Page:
Since Sir Stuart Etherington's review of fundraising regulation was published, there's been whingeing and a cornucopia of dire warnings. As a time-served direct marketing fundraiser, with donors and donor data my medium, I warmly welcome all of his recommendations. I see them as a huge opportunity for charities to change their attitudes to our precious donors and, long term, to raise much more money as a result.
I understand the Institute of Fundraising will be disappointed to lose its code, but it will sit better in an independent body, mirroring the Codes of Advertising Practice in their relationship with the much-admired Advertising Standards Authority. Our institute should be immensely proud of its gift to the new regulatory body. The Code of Fundraising Practice was created after countless hours of debate by volunteers, who were universally passionate about honourable fundraising.
I should know: for six years I chaired the standards committee that wrote it. The code will of course continue to evolve to reflect changing public views.
And I'm pleased the code will no longer be challenged by a rampant Fundraising Standards Board, which was threatening to become an arm of the tabloids. Am I the only one sighing with relief that the tenure of the new chair of the FRSB will be short?
Does the Fundraising Preference Service worry me? No! If people don't want to hear from charities, then it should be easy for them to opt out. Actually, I think it is already, but perhaps I'm wrong. And if we do our fundraising job well, the public's desire to sign up for it will be as limited as for the Mailing Preference Service. Remember: the massive numbers on the Telephone Preference Service, the telephone equivalent, were largely the result of dubious marketing messages from BT when first threatened by competition.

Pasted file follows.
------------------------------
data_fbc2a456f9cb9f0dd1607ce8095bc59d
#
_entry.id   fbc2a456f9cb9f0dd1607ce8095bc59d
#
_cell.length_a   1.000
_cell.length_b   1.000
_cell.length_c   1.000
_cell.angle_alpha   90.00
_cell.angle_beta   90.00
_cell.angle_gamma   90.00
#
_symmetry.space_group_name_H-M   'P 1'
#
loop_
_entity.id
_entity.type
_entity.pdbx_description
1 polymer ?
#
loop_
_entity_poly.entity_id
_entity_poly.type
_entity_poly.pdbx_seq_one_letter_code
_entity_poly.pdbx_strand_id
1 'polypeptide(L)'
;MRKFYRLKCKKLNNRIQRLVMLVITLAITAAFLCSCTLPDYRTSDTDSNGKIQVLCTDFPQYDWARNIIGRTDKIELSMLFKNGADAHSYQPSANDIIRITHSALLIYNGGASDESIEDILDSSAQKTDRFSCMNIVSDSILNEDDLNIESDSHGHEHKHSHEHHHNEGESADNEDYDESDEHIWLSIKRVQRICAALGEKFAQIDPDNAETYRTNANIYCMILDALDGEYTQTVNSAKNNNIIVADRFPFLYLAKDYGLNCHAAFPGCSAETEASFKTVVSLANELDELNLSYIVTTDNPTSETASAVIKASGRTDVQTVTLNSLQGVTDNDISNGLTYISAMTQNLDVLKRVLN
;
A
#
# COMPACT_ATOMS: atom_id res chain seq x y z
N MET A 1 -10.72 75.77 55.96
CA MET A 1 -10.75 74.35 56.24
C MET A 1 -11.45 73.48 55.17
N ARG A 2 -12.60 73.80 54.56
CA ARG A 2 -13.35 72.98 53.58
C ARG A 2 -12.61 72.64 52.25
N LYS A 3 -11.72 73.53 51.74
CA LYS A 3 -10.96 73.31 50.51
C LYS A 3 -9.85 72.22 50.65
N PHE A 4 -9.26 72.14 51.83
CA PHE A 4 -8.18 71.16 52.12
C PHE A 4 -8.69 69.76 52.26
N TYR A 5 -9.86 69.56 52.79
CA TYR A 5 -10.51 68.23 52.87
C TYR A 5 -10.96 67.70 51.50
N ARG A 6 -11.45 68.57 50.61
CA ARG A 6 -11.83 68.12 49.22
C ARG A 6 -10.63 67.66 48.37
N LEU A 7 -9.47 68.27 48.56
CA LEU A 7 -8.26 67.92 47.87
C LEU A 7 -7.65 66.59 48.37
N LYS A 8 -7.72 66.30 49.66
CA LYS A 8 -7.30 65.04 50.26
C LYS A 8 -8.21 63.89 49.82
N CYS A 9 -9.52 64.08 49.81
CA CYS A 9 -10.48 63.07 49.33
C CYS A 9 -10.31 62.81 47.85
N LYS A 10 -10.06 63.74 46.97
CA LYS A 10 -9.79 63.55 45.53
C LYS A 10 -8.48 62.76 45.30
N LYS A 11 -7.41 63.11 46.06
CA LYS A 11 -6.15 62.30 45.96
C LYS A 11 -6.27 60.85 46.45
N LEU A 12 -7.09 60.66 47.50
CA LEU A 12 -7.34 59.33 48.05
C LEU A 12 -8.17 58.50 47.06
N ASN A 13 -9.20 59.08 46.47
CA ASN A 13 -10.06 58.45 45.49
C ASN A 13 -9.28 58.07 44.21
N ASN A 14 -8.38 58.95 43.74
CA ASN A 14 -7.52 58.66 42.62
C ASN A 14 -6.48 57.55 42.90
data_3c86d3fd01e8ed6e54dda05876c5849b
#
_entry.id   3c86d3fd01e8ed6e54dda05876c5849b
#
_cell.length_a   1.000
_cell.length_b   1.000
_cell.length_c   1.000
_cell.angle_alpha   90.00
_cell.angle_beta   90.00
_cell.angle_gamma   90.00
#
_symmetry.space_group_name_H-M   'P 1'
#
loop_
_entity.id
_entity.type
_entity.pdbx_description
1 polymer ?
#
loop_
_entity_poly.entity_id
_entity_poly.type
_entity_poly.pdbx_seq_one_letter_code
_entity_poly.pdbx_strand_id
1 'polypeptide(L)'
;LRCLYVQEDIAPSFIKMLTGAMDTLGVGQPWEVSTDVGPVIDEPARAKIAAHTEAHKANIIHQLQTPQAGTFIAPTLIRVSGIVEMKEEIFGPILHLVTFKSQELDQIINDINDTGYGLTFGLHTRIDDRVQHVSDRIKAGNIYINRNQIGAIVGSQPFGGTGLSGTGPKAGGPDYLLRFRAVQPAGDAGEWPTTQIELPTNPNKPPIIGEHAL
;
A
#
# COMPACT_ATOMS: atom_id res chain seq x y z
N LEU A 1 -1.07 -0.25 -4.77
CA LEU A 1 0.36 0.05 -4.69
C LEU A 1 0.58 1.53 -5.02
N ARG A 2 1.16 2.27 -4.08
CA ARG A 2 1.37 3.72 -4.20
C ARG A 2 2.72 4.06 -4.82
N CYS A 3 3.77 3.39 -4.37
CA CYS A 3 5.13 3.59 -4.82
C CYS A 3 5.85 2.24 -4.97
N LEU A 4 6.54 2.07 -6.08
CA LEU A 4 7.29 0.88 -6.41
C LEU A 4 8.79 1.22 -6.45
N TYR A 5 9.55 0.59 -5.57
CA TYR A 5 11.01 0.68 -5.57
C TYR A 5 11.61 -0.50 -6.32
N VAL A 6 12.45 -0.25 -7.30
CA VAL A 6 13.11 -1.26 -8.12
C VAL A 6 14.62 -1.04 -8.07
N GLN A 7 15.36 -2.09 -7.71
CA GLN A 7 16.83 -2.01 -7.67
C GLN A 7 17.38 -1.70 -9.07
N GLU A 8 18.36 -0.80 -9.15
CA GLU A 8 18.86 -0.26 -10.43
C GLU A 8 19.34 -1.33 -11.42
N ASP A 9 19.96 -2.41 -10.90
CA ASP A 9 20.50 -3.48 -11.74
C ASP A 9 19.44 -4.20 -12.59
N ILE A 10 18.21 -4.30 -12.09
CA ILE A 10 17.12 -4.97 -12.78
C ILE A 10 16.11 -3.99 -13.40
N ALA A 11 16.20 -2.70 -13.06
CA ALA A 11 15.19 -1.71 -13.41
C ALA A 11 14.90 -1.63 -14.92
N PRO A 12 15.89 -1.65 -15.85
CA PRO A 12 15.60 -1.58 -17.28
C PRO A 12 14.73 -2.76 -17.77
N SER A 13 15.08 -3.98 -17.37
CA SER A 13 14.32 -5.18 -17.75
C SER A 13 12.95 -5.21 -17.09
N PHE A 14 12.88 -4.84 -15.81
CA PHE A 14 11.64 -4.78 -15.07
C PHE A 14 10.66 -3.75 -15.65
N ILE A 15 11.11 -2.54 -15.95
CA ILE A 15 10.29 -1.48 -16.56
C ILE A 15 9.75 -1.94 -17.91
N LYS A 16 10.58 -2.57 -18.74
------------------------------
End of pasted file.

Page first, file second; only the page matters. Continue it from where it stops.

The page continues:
I'm excited that a merger of the Public Fundraising Association and the IoF could lead to the former's first-class compliance role in face-to-face becoming available to other areas of fundraising. There's a huge opportunity for the merged body to encourage good practice. The regulator will be a backstop: independent, well-funded, powerful and covering all charities.
But my greatest pleasure is Etherington's reminder to trustees that fundraising is their responsibility. Too many boards treat fundraising as a necessary evil - a grubby affair that somehow brings in the money. I believe the torrid headlines we've endured have resulted, partly, from board pressure to raise ever more without the slightest interest in how that might be achieved.
I am disgusted that not a single chair of trustees has stood to account as their fundraisers have been hung out to dry by a media obsessed with short-term headlines. Trustees are themselves volunteers. Briefed well by the executive, aren't they the ones who should respond to the understandable concerns of the giving public?
Stephen Pidgeon is a consultant and a teacher